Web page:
Shaded graphics

The shaded graphics mode renders the model as a collection of solid objects with lighting, shading, perspective and hidden line removal.

Figure: Shaded graphics

Using the shaded graphics mode

To a large extent there is no extra work required to build a model for the shaded graphics mode. You can build a model (or take an existing model) in wire frame mode and simply change to shaded graphics mode to see a high quality shaded rendering of your model. There are, in addition, a number of things you can do to improve your experience with the shaded graphics mode as described below.


The sea surface and seabed are drawn as textured surfaces. If there are objects on the other side of these surfaces then they can be obscured. The degree of translucency of the sea surface and seabed can be adjusted to avoid this.

Importing 3D models

Objects like lines are straightforward to draw. OrcaFlex uses the line type outer contact diameter to determine the thickness of each segment of the line.

Other objects, such as vessels, present more difficulties. OrcaFlex will, by default, draw a solid, filled-in shape based on the wire frame data of the object. While this can often be sufficient, you may prefer something more elaborate, in which case you can import a more detailed 3D model, e.g. the turret-moored FPSO above. You can import 3D models for 6D buoys, wings and shapes as well as for vessels.

We provide with OrcaFlex a very basic collection of generic models which you are free to use. These are an FPSO, a turret-moored FPSO, an installation vessel, a semisub and a subsea template. For information on generating and importing 3D models specific to your project please refer to importing 3D models.

Viewer position

Because the isometric wire frame view is perspective-free, it does not have a viewer position associated with it. Shaded graphics mode, however, does use perspective and so, as well as the view centre, requires in addition the concept of the viewer position. In OrcaFlex we define the viewer position to be in a line in the view direction (defined by the view azimuth and view elevation) at a distance of view size $\times$ 1.5 from the view centre. It is possible to rotate the view around both the view centre and around the viewer position.

Video export

As with wire frame views, OrcaFlex can export video files of replays in shaded views. When producing videos it is very important to use compression, otherwise the video file size quickly becomes unreasonably large. The software that performs this compression is called a codec.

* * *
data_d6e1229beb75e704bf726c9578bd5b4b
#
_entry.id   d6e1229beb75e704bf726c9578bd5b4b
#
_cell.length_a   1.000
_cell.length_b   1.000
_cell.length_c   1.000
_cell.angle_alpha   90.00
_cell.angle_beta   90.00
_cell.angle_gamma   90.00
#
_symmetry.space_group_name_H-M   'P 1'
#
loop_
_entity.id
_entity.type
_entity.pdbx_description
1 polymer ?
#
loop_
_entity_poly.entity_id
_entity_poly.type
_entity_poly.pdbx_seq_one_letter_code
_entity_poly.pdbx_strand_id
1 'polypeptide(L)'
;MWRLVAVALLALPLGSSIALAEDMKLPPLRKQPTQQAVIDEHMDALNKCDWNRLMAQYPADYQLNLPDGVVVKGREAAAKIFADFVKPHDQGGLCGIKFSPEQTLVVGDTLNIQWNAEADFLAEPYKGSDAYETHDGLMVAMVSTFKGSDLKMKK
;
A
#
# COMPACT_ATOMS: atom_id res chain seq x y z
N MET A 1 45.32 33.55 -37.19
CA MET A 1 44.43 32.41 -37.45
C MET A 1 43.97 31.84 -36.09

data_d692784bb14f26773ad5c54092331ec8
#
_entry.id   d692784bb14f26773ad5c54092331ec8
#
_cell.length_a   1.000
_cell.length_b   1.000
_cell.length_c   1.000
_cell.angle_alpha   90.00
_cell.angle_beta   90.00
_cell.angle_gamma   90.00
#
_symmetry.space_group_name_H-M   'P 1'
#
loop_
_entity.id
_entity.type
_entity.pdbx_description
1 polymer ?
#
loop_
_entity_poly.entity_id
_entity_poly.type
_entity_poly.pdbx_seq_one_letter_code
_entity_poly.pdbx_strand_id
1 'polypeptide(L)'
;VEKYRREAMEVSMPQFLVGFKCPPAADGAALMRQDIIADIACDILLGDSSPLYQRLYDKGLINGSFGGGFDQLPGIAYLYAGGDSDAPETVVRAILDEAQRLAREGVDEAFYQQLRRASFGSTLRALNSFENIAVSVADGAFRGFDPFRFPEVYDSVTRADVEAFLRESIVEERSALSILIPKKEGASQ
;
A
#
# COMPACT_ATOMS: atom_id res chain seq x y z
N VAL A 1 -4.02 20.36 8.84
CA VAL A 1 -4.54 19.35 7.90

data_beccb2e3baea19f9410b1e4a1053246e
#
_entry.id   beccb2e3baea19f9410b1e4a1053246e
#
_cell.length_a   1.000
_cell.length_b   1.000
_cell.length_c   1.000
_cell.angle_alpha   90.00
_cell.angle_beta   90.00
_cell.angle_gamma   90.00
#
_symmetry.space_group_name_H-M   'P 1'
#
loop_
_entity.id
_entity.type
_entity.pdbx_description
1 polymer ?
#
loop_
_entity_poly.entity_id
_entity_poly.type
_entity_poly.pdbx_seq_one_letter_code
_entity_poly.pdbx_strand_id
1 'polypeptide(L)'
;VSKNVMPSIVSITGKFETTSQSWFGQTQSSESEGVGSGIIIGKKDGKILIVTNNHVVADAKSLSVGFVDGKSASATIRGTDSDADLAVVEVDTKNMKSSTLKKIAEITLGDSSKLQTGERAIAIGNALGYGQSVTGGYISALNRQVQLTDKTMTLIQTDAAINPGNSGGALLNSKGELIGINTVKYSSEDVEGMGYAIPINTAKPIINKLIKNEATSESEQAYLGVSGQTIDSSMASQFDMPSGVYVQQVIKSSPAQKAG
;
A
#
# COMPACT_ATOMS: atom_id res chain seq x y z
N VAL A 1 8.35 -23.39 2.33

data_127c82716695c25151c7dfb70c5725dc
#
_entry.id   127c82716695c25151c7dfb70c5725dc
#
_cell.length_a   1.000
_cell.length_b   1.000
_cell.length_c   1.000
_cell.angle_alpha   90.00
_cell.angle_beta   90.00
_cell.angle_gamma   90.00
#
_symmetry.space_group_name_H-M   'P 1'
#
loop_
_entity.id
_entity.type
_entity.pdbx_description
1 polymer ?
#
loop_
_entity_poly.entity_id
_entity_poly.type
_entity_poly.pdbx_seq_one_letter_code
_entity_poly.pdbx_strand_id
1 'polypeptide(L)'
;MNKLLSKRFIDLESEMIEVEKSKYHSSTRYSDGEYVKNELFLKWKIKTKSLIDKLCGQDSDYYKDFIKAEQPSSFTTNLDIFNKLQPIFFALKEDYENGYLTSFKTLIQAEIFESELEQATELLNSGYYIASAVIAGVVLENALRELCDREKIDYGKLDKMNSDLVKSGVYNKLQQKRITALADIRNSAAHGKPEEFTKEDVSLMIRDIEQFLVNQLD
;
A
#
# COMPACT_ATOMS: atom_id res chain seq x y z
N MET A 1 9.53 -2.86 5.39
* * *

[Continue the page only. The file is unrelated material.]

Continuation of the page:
For wire frame replays OrcaFlex uses a Windows codec called run-length encoding. This codec is not, however, suitable for shaded replays; in fact, there is no suitable built-in codec in Windows. Consequently, if you wish to export shaded-mode videos, you may need to install an appropriate codec yourself. We recommend using an MPEG-4 codec, many of which are available. In our experience the freely available XVID codec performs very well.

The XVID codec can be downloaded from Xvid. Once installed we recommend that you make the following minor configuration changes to the XVID encoder:

The XVID encoder settings can be found in Start Menu | Programs | Xvid | Configure Encoder.

In order to export videos from 64 bit OrcaFlex, you must have a 64 bit codec installed. The latest versions of the XVID codec install both 32 and 64 bit versions. However, if you installed an older version of XVID you might only have the 32 bit version of the codec installed: in this case, you will need to install the latest version for 64 bit compatibility.

If you wish to install and use a different codec, you must define its properties on the preferences form. Packages containing a number of different video codecs are available on the internet, but you should be aware that these are usually the decoders only (for viewing video): they do not generally contain the encoder part necessary to create video, so cannot be used by OrcaFlex to export video.

Hardware requirements

The shaded graphics mode requires a DirectX 9 compatible graphics card. In our experience the most important factor to consider when choosing a card to work with shaded graphics is the amount of memory. We would recommend using a card with 256MB or more. Your computer's graphics settings should specify a colour mode of 16 bits (65536 colours) or better.

Notes: If your machine's graphics capabilities are insufficient then the shaded graphics mode may fail to function properly or indeed fail to function at all. For example, low quality, blocky images usually indicate a graphics card with insufficient memory. This problem can also manifest itself by failure to draw the sky, which instead appears plain white.
For best results you should centre your model close to the global origin. The move selected objects facility can help you do this.